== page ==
Royal Commission caught short again

Published: 22 Jul 2016

A decision handed down in the Federal Court today found that the Royal Commission taskforce conducted themselves “unreasonably” in the raids carried out at the Queensland Branch of the CFMEU.

The Federal Police failed to fulfil their legal obligation to allow the CFMEU to make claims of legal professional privilege over any of the digital information seized in the raid. The court rightly identified this inexplicable departure from process as unreasonable conduct by the AFP.

In the judgment, Justice Reeves stated: “I do not consider the AFP provided a reasonable or adequate opportunity to the CFMEU to make whatever LPP claims it wished to over information in the data it had seized.”

CFMEU National Construction Secretary Dave Noonan said that the taskforce’s failure to take account of the union’s claims of privilege was further evidence of the extraordinary disregard for the law and proper process demonstrated by the AFP in pursuit of the political agenda of the Royal Commission.

“This is just one more example of the overreach that characterised the Heydon Royal Commission.

“People should be alarmed at the failure rate that the Royal Commission and AFP are experiencing in these ill-advised cases and raids brought against us – it is not only vindication for the CFMEU, but a stark demonstration of police resources being wasted”.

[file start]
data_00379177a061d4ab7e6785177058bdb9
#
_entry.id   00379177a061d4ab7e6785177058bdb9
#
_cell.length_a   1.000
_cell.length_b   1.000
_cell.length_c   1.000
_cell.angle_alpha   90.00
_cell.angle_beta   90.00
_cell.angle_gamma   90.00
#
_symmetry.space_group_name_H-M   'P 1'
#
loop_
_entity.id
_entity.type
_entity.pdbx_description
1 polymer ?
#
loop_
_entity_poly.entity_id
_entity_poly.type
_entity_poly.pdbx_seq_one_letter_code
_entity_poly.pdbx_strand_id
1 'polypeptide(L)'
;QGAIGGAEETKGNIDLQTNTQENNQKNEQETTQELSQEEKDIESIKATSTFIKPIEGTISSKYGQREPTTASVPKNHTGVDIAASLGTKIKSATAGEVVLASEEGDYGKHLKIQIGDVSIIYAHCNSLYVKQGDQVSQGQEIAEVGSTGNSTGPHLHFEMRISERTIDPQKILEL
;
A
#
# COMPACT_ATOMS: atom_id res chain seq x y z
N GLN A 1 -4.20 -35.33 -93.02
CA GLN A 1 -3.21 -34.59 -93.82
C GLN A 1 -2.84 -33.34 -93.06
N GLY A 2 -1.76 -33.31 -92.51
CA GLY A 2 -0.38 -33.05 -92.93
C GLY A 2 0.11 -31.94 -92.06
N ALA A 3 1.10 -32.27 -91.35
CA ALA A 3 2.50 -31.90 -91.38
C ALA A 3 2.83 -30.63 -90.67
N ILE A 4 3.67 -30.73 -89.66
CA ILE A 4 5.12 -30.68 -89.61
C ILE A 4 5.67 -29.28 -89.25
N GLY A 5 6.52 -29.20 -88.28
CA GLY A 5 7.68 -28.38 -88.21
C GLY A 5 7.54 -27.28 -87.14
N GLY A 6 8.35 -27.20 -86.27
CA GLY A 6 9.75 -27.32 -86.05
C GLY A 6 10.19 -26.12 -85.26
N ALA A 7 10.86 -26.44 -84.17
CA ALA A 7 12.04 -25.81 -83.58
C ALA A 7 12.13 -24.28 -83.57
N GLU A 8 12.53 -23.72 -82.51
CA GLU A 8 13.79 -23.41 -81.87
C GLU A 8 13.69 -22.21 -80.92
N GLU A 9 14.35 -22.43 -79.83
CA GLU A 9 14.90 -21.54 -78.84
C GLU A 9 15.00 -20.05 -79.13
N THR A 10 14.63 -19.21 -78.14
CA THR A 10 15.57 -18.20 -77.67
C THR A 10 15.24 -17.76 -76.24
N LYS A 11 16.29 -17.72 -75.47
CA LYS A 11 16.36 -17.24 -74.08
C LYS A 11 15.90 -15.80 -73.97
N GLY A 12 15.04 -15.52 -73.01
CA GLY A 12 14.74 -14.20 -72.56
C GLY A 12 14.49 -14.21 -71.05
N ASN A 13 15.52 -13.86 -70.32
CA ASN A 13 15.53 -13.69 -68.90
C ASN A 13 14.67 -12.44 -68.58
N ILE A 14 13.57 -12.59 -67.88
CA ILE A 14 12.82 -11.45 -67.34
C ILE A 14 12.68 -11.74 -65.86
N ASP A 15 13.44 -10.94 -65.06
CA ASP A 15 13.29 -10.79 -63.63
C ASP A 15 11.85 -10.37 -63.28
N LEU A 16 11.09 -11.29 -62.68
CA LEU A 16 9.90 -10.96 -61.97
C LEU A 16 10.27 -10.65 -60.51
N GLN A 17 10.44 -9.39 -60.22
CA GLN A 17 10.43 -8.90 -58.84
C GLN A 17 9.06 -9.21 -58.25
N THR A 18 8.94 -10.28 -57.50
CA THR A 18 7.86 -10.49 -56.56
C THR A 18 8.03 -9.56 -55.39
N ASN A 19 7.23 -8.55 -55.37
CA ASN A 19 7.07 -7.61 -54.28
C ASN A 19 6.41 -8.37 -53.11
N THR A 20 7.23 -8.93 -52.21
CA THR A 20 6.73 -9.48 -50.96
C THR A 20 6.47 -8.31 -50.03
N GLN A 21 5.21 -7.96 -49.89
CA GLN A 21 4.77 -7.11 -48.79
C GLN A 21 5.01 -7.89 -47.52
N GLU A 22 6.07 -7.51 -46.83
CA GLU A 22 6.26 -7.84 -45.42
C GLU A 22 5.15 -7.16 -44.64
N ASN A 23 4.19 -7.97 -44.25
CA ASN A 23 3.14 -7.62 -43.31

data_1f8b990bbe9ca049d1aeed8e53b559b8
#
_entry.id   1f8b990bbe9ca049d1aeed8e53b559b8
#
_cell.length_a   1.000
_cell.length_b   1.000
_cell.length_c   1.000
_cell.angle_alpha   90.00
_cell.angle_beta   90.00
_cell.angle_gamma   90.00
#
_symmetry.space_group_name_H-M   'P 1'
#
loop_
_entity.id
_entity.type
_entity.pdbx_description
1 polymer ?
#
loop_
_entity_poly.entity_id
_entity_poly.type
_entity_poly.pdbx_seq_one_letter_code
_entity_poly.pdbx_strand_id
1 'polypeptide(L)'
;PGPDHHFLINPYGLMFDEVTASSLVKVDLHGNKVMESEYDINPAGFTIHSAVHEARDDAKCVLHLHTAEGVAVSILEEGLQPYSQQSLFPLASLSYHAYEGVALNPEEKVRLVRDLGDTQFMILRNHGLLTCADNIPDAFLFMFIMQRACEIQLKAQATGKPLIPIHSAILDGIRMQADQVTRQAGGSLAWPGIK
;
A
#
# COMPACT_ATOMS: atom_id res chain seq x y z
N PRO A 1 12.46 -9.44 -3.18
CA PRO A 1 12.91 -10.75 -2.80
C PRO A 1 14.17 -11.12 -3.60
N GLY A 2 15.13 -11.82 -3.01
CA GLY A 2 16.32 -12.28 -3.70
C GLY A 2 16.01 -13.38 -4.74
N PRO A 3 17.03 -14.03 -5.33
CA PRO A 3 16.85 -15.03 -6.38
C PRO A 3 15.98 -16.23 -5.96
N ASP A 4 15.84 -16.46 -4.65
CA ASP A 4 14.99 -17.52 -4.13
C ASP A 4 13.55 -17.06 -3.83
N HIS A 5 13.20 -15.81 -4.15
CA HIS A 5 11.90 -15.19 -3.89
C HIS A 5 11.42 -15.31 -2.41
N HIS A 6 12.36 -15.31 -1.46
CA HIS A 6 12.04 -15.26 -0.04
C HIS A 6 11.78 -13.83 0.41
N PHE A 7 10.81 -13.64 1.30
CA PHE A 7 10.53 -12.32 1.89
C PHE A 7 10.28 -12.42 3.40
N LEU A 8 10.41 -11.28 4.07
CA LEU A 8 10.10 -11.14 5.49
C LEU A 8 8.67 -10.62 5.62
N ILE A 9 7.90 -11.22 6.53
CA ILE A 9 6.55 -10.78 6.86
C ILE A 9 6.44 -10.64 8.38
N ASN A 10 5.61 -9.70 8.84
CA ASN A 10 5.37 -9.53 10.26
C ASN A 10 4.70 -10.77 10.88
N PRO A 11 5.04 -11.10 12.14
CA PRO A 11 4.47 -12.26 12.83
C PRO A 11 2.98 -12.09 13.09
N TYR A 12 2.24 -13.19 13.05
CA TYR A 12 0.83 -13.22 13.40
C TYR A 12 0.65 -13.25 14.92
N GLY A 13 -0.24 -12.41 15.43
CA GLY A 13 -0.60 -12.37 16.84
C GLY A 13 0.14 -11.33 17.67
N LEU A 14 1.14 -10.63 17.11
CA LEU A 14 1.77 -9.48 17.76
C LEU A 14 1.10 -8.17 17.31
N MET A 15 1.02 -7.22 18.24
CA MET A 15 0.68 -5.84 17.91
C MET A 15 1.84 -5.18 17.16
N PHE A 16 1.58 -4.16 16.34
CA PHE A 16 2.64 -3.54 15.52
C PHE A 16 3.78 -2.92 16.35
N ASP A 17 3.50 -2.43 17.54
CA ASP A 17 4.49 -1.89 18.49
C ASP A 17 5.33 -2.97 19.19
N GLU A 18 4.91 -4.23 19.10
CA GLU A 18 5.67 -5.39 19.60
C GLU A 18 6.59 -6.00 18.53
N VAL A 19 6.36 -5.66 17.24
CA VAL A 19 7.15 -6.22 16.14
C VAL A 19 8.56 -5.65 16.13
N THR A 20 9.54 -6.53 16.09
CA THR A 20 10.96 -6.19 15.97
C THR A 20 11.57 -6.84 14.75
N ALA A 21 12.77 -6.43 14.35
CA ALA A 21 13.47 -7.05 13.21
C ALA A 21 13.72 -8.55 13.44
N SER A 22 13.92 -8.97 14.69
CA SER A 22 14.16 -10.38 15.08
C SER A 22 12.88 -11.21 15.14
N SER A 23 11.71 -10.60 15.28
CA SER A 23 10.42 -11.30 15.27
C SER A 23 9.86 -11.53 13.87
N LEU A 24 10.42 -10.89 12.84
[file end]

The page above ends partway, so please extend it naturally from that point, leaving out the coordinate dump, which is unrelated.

This development follows the dismissal and dropping of charges against CFMEU officials in seven other matters pursued by the Royal Commission taskforce, and the finding that the AFP raids on the Canberra offices of the CFMEU were “unlawful”.

“Just yesterday, the magistrate in one of these failed cases brought against the CFMEU by the TURC taskforce called the prosecution’s case “a dog’s breakfast.

“You’ve got to wonder how these cases, with no chance of success even get off the starting line. They’re either very bad at their jobs, or their objective is the arrest and headline - not the success of the case.” Mr Noonan said.

A further hearing, to address privilege claims and process has been set for the 4th of August. The CFMEU’s injunction was upheld in the meantime.